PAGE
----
Once the calendar changes each year, we at Leinhäuser begin talking once again about trends in our business. Three themes continually come up in these discussions. Each of them is hardly new. But we think that they will become increasingly important and play a key role in our business this year.
The trend of increasingly complicated tasks is anything but new. But we think it is starting to really pick up speed. At first glance, it may seem to be an unwelcome development. But we consider it to be a very positive change – if not a necessity for many providers of language services seeking to justify their existence. It involves the tighter and tighter link to customer processes that is required in order to prevent a service provider from becoming something like an interchangeable part. In the past, providers of language services were entrusted with a small portion of the internationalization process chain. Today, they are being handed increasingly larger and more complex jobs to do. This will ultimately mean that the demands being placed on an individual company to provide holistic services to customers will continue to climb. This development continuously poses new challenges to the industry. Here a few examples of what we are talking about:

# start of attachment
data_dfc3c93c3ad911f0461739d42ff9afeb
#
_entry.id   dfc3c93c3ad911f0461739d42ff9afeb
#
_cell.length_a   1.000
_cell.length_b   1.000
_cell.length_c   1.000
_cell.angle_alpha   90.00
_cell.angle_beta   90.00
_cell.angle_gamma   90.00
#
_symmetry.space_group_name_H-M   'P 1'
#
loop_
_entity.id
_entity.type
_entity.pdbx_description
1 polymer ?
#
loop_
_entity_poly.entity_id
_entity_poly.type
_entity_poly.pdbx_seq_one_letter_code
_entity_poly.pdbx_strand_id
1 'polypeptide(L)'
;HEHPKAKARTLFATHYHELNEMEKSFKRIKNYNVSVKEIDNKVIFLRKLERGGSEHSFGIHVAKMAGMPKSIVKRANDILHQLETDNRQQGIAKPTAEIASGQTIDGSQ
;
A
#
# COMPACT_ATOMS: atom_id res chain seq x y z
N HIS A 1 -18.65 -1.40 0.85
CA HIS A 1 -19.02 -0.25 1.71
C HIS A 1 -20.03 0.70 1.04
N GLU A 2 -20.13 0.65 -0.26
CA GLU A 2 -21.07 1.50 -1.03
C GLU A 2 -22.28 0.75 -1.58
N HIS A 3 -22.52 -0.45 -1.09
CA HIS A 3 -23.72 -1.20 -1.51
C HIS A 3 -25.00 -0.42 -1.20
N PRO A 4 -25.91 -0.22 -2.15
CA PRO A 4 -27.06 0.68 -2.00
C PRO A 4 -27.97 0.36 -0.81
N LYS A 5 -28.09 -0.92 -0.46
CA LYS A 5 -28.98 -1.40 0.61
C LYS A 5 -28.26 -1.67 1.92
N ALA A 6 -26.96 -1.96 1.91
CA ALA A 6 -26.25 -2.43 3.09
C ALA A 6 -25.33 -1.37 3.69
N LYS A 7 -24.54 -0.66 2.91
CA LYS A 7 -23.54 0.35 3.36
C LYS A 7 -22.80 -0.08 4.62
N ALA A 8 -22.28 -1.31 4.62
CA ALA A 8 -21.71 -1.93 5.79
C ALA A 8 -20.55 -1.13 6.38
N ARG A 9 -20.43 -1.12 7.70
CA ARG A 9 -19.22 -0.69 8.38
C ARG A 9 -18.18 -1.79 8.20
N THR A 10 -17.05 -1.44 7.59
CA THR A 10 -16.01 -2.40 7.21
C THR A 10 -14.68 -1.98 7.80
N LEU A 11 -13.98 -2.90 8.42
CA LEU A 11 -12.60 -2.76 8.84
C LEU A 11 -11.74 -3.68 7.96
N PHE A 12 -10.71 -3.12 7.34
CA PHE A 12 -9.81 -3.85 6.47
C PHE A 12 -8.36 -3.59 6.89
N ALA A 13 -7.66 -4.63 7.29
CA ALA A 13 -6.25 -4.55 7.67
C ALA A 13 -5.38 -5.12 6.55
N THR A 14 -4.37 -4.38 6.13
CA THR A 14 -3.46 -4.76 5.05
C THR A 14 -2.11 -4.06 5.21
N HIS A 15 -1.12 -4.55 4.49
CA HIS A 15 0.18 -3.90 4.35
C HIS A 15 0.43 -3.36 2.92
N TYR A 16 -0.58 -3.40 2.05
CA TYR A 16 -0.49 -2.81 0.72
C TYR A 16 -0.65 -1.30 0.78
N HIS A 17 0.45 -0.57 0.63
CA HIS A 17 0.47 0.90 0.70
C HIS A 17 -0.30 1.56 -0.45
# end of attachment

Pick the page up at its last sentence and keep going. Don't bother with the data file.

- Google, the company that some companies view as the devil incarnate for the machine translation platform Google Translate it has created, has actually begun to play into the hands of language service providers: It used to be possible to apply a few magic tricks and gain an edge in Google’s search results. That all changed with the Panda update in 2011. As a result, websites with high-quality content have gained the inside track. By contrast, the technical sleight of hand (which is goes by the name of black hat SEO) has been sidetracked by Google. If you want to stand out from the crowd in today’s online world, you’ll have to offer relevant content – and you will probably have to do it in several languages to boot. In many cases, customers will order SEO optimization as well when they internationalize their websites. This change means one thing for language service providers: completely new business opportunities. And there is no secret about the reasons for this. Your typical SEO agency – that is, an online company without any linguistic skills – simply cannot handle the multilingual requirement. Sure, a SEO agency can use WDF*IDF analysis to determine which terms in a text have to be used more frequently. But it will need a native speaker to take on the delicate task of honing the texts and writing them in a manner that reflects the brand itself. This represents a paradigm shift that will pay off for language service providers.